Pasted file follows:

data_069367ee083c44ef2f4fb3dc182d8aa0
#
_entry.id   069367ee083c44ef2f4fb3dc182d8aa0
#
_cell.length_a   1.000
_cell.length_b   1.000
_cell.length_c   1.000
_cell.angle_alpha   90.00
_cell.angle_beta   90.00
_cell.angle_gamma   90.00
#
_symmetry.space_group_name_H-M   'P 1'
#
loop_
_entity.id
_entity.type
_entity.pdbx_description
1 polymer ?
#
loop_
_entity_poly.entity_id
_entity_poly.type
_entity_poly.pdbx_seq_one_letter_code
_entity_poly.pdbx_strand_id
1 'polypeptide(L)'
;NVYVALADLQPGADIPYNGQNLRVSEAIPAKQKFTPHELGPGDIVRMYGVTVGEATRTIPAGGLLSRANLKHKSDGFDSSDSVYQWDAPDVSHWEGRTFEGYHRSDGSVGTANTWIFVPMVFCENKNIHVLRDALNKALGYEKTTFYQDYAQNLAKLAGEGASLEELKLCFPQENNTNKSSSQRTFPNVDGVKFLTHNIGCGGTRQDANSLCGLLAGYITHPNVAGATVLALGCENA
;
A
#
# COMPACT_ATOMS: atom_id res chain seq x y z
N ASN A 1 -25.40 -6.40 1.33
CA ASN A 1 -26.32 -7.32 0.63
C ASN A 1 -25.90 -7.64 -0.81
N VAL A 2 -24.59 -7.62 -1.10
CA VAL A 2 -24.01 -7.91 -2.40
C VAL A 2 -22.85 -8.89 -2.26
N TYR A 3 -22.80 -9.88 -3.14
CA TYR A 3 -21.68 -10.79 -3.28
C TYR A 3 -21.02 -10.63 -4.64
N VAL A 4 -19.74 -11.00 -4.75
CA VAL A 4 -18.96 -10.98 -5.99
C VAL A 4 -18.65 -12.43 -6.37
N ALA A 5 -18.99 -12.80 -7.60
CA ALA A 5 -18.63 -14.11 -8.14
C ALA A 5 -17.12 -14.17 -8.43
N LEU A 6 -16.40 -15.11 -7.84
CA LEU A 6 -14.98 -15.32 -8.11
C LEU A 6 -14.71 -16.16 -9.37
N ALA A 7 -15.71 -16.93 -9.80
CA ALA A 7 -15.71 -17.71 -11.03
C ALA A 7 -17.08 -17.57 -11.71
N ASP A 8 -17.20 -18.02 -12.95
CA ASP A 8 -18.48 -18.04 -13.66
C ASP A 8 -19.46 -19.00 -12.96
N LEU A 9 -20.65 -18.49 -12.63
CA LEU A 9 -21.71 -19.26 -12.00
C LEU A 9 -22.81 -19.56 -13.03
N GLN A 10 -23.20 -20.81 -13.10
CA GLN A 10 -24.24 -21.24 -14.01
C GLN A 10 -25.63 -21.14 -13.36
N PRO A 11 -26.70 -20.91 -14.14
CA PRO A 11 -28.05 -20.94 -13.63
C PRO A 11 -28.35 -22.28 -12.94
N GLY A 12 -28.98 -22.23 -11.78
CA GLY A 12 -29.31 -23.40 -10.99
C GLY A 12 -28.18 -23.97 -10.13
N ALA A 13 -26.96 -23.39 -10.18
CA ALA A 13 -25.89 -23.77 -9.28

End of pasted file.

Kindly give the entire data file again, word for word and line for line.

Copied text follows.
data_069367ee083c44ef2f4fb3dc182d8aa0
#
_entry.id   069367ee083c44ef2f4fb3dc182d8aa0
#
_cell.length_a   1.000
_cell.length_b   1.000
_cell.length_c   1.000
_cell.angle_alpha   90.00
_cell.angle_beta   90.00
_cell.angle_gamma   90.00
#
_symmetry.space_group_name_H-M   'P 1'
#
loop_
_entity.id
_entity.type
_entity.pdbx_description
1 polymer ?
#
loop_
_entity_poly.entity_id
_entity_poly.type
_entity_poly.pdbx_seq_one_letter_code
_entity_poly.pdbx_strand_id
1 'polypeptide(L)'
;NVYVALADLQPGADIPYNGQNLRVSEAIPAKQKFTPHELGPGDIVRMYGVTVGEATRTIPAGGLLSRANLKHKSDGFDSSDSVYQWDAPDVSHWEGRTFEGYHRSDGSVGTANTWIFVPMVFCENKNIHVLRDALNKALGYEKTTFYQDYAQNLAKLAGEGASLEELKLCFPQENNTNKSSSQRTFPNVDGVKFLTHNIGCGGTRQDANSLCGLLAGYITHPNVAGATVLALGCENA
;
A
#
# COMPACT_ATOMS: atom_id res chain seq x y z
N ASN A 1 -25.40 -6.40 1.33
CA ASN A 1 -26.32 -7.32 0.63
C ASN A 1 -25.90 -7.64 -0.81
N VAL A 2 -24.59 -7.62 -1.10
CA VAL A 2 -24.01 -7.91 -2.40
C VAL A 2 -22.85 -8.89 -2.26
N TYR A 3 -22.80 -9.88 -3.14
CA TYR A 3 -21.68 -10.79 -3.28
C TYR A 3 -21.02 -10.63 -4.64
N VAL A 4 -19.74 -11.00 -4.75
CA VAL A 4 -18.96 -10.98 -5.99
C VAL A 4 -18.65 -12.43 -6.37
N ALA A 5 -18.99 -12.80 -7.60
CA ALA A 5 -18.63 -14.11 -8.14
C ALA A 5 -17.12 -14.17 -8.43
N LEU A 6 -16.40 -15.11 -7.84
CA LEU A 6 -14.98 -15.32 -8.11
C LEU A 6 -14.71 -16.16 -9.37
N ALA A 7 -15.71 -16.93 -9.80
CA ALA A 7 -15.71 -17.71 -11.03
C ALA A 7 -17.08 -17.57 -11.71
N ASP A 8 -17.20 -18.02 -12.95
CA ASP A 8 -18.48 -18.04 -13.66
C ASP A 8 -19.46 -19.00 -12.96
N LEU A 9 -20.65 -18.49 -12.63
CA LEU A 9 -21.71 -19.26 -12.00
C LEU A 9 -22.81 -19.56 -13.03
N GLN A 10 -23.20 -20.81 -13.10
CA GLN A 10 -24.24 -21.24 -14.01
C GLN A 10 -25.63 -21.14 -13.36
N PRO A 11 -26.70 -20.91 -14.14
CA PRO A 11 -28.05 -20.94 -13.63
C PRO A 11 -28.35 -22.28 -12.94
N GLY A 12 -28.98 -22.23 -11.78
CA GLY A 12 -29.31 -23.40 -10.99
C GLY A 12 -28.18 -23.97 -10.13
N ALA A 13 -26.96 -23.39 -10.18
CA ALA A 13 -25.89 -23.77 -9.28